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Obama starts well with Muslims but must do more

He has to follow up with real engagement.

By Lawrence Pintak / March 16, 2009


Perceptions are a critical piece of the foreign policy matrix. From the perception of the Islamic world, the Obama administration is ticking off many of the right boxes.

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First, President Obama signaled his intention to make a major foreign-policy speech in an Islamic capital during his first 100 days in office (details haven't been announced yet). Then one of his first sit-down interviews was with the Arab channel Al Arabiya, in which he talked about his Muslim heritage. Secretary of State Clinton recently visited Indonesia, the world's most populous Muslim country. And now Mr. Obama has chosen Turkey as a key stop on his first presidential foray overseas.

But despite the initial euphoria about the Obama win, cynicism among the world's Muslims still runs deep, particularly here in the Arab world.

Turkey is – quite literally – a bridge between East and West. Istanbul, its cultural capital, straddles the border between Europe and Asia. So, too, its politics. After rocky relations with the Bush administration, Turkey has recently been playing a mediating role between the US and Syria, and will probably do the same with Iran. A vibrant democracy, it offers a model for cooperation in the religious-secular divide of the Islamic world.

A few years ago, I accompanied a group of CEOs from multinational media conglomerates on a visit to Turkey led by Henry Kissinger. Alcohol is banned in Islam. Yet at a gala dinner at his home, Prime Minister Recep Tayyip Erdogan, leader of the Islamist Justice and Development party, sat with his wife, whose head scarf is a controversial symbol of political Islam in Turkey, as waiters poured wine for the guests. Afterward, there was cognac. It was a vivid sign of this Islamist leader's non-dogmatic approach.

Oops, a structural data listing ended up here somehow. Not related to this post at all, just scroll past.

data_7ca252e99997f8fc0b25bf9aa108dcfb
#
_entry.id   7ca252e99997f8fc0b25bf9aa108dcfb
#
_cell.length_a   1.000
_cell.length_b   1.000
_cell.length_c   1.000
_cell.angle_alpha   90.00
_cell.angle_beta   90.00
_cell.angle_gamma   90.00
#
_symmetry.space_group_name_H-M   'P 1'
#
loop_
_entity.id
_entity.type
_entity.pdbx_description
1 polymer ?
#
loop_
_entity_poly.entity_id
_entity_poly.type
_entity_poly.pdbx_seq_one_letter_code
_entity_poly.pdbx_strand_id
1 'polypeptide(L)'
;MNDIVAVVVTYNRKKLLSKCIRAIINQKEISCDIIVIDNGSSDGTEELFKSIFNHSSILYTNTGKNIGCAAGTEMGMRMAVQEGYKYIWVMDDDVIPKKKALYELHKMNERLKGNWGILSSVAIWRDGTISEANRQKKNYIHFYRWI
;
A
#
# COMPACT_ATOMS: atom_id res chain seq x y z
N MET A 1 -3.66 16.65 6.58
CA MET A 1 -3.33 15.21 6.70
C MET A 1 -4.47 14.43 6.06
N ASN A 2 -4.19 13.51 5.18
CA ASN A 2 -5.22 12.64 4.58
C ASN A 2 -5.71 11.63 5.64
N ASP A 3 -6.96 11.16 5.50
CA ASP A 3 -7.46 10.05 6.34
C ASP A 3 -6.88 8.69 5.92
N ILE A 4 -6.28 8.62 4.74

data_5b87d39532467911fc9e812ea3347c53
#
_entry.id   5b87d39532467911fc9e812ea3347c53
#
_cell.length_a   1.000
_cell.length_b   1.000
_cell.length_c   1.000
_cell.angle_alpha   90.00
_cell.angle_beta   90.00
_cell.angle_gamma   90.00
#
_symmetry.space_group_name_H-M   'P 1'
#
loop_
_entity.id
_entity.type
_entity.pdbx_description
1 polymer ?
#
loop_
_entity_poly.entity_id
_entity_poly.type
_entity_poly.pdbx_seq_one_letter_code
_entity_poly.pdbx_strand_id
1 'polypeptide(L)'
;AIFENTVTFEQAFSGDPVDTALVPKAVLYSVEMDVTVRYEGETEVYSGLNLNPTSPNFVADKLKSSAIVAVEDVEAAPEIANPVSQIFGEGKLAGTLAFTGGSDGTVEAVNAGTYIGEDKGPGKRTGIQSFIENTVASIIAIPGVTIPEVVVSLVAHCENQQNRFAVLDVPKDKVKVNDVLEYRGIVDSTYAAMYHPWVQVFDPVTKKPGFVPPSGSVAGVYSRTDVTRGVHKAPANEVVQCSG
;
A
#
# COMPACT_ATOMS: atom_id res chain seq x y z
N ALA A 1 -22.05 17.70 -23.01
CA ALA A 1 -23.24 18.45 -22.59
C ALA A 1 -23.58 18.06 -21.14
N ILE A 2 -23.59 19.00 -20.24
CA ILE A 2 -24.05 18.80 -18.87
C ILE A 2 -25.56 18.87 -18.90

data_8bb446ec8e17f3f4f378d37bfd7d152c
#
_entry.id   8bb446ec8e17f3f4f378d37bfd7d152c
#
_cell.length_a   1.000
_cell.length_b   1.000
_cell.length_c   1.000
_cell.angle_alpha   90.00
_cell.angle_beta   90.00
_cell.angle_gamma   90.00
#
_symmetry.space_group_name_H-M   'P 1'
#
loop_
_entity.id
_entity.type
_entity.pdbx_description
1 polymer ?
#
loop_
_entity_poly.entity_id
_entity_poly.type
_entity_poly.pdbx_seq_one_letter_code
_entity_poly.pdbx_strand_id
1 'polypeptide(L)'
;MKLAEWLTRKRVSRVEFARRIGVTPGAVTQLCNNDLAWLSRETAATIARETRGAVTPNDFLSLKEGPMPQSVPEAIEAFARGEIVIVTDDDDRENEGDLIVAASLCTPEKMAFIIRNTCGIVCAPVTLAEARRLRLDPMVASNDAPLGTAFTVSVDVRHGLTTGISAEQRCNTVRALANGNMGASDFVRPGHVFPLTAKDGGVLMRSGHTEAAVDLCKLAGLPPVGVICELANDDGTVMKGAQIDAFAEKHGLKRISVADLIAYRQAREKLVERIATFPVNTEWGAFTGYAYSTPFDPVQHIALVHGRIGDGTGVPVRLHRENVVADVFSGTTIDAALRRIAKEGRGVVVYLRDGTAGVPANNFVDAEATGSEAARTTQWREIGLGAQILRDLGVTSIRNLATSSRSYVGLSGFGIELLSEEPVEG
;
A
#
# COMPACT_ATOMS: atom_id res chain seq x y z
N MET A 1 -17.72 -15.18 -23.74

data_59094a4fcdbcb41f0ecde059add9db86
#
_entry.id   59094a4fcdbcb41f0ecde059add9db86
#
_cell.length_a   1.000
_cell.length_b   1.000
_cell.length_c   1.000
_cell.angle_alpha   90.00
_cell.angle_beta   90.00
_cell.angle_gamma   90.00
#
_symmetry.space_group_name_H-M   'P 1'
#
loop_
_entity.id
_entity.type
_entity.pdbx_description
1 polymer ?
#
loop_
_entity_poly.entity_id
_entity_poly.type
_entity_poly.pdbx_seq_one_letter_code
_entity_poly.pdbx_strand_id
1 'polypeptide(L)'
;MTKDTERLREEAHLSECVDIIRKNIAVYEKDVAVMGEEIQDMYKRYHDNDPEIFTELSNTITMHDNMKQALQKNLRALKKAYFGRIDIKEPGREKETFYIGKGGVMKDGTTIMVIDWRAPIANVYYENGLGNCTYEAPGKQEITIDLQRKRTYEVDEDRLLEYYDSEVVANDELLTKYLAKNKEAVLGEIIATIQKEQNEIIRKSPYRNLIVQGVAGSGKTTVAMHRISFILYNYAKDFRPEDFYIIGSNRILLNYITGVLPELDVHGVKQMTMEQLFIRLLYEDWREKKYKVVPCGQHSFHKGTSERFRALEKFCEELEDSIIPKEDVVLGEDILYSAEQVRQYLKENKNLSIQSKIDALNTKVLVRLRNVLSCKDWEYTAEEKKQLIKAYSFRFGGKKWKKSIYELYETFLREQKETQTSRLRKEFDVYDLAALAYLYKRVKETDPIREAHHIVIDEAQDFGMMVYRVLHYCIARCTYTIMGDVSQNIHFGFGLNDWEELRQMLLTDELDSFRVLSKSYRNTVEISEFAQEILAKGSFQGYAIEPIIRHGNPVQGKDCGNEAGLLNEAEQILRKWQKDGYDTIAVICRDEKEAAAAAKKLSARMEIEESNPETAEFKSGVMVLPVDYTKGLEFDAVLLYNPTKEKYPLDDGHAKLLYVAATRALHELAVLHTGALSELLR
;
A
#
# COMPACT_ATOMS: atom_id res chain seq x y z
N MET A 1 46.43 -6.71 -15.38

By visiting Prime Minister Erdogan, Obama is overtly reaching out to what Americans would call "moderate" Islamists. Going to non-Arab Turkey also appears to be an effort to separate US relations with Muslim countries from US policy toward the Arab world. The need for that is evident in a recent University of Maryland poll.

Half of all Indonesians and about 80 percent of Egyptians and Turks believe the goal of US policy is to expand Israel's borders. Few buy US claims that it supports a Palestinian state.

With Pakistan on the brink of collapse, Afghanistan soaking up American troops, and a plethora of challenges in the Muslim former Soviet republics, the US needs to find new issues of common cause with would-be allies – or at least intermediaries – in the Islamic world that surmount, or at least distract from, anger at US Middle East policy.